It’s that sense of mutual belonging that I mentioned earlier and the fact that, for many of us, we are seen as much a part of the club, as supporters, as any of the players, management or boardroom members are. And it feels all the better because, as far as our support is concerned, we chose it, we made the conscious decision to be Norwich City fans.
Sometimes those men in the yellow and green are heroes, occasionally, like last season, they are gods. And yes, there have been times when they have been good for nothing, useless bloody bastards. But know this: even when they are that, they’re our good for nothing, useless bloody bastards – and woe betide anyone outside of the yellow and green family who besmirches their or our name, even then.
Do I, can I ever, have or display the same feelings, passions, emotions for England that I do for Norwich City?
Kane could score a hat-trick in the Euro 2020 Final next year as England send Germany packing in a 4-1 win that draws plaudits and adoration from around the footballing world. And that would be great. For him, his teammates, for all the fans there to watch it. And, as we would inevitably be told afterwards, for the greater good of the game as a whole in England itself – starting and finishing, I suspect, in the Premier League.
But there you go. I know that.
But I also know I wouldn’t be dancing around my living room, stood on the sofa, arms outstretched as I scream, at the top of my voice, “Harry Kane, I bloody well love you”. Because whilst I’m English by default, I’m Norwich by conscious choice – and that’s why my loyalties lie, firmly and irrevocably, on the side of my team in the club versus country debate.
But if only it were that simple. Because, as I wrote earlier in this piece, I used to feel as passionate about England as I do about Norwich. Damn you Ronald Koeman and his revenge strike for that joyful 4-1 annihilation of the Dutch at Wembley in 1996 – I bloody loved Teddy Sheringham that night!
So what else has changed? Because I know I’m not the only one, that my stance, my view, my opinion is not alone and unique. Indeed, far from it – I’d go as far as to say I’m part of a very great number of people who now regard their support for their club side as, like me, superseding that of their national one.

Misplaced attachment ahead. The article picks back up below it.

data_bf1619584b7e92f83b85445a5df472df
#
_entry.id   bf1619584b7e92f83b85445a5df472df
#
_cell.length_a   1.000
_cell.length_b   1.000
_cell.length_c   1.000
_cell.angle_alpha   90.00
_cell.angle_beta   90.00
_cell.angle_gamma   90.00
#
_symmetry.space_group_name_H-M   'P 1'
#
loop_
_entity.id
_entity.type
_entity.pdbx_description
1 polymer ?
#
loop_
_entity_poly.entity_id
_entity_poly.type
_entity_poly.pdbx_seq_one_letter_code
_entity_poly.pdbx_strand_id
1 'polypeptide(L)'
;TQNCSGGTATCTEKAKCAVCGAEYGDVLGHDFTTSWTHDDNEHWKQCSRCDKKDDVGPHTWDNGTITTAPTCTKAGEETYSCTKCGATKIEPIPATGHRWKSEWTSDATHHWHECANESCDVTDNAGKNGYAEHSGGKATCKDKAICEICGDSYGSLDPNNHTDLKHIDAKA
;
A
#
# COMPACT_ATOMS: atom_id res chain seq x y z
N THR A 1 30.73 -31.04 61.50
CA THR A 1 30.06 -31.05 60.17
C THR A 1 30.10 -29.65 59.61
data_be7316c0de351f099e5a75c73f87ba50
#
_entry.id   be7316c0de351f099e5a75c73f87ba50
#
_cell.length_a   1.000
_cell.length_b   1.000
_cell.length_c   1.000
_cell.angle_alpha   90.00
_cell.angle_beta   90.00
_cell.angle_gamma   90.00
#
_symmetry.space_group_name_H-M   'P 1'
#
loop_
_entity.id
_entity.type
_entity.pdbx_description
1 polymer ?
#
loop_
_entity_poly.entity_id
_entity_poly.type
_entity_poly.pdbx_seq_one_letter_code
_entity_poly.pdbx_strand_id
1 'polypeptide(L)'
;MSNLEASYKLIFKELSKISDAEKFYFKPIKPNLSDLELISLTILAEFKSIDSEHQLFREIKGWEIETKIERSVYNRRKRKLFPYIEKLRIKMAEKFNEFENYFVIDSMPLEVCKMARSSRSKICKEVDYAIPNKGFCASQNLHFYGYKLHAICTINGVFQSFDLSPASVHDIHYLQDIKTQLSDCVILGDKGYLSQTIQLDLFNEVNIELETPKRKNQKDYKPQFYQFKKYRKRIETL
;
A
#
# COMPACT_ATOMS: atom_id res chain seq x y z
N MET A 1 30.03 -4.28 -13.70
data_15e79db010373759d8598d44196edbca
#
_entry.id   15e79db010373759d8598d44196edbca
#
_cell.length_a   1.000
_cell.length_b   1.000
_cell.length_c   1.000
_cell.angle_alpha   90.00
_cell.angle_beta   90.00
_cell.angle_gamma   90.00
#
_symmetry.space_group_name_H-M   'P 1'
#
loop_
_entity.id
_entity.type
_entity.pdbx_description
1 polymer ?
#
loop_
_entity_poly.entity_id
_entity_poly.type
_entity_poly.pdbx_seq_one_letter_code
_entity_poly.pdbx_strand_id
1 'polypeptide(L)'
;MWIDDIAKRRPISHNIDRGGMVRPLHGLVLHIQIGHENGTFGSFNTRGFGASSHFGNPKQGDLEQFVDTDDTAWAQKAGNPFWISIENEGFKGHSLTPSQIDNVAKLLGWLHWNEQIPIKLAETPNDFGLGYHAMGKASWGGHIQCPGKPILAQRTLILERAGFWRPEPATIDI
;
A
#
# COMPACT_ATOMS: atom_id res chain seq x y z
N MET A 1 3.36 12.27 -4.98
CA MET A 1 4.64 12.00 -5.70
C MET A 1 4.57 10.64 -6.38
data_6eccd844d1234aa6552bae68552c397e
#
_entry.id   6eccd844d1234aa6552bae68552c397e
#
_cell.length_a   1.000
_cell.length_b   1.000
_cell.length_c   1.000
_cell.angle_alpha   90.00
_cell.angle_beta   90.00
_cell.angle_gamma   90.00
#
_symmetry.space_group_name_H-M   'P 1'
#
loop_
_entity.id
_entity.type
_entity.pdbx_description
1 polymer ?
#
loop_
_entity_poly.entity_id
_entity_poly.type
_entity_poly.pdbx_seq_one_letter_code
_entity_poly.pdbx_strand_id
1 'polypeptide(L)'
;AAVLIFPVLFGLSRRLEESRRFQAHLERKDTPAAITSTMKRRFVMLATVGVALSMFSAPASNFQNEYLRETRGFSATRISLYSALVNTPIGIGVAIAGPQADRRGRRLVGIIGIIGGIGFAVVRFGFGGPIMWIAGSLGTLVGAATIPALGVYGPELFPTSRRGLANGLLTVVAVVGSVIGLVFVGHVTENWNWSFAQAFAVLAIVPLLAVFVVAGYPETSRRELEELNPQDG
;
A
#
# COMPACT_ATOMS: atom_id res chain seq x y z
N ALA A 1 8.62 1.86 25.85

Is it because we find it easier to identify with our club side? Do Norwich, as, I am sure most of the senior clubs in England do now, make greater and more concerted efforts to make their fans feel involved, to be part of things?
It’s easy, it’s accepted to drape yourself in the club colours and pledge your support. And, in contrast to that, and with the very concept of being English now one of great debate and argument, do we find ourselves feeling distant from whatever that is or means, and, in doing so, finding ourselves more drawn to the areas where we were born, where we live, where we feel most at home – ‘localism’ as it is now contemporarily known?
I think that may have a lot to do with it. I can certainly identify with those words of Lord Nelson, addressed to the admiring masses at Great Yarmouth as he stepped ashore there once, declaring: “I am a Norfolk man and Glory in being so.”
I know people will disagree. Indeed, I’ve said, time and time again, that disagreements in football are what makes it the joy that it is, those differing opinions and dissenting voices to your own – it’s intoxicating, and I wouldn’t want it any other way. None of us are right or wrong, but we all have opinions.
So what’s yours on this matter? Is it club first for you? Or country? And why?
I’m very much a club man. But you probably realise that by now!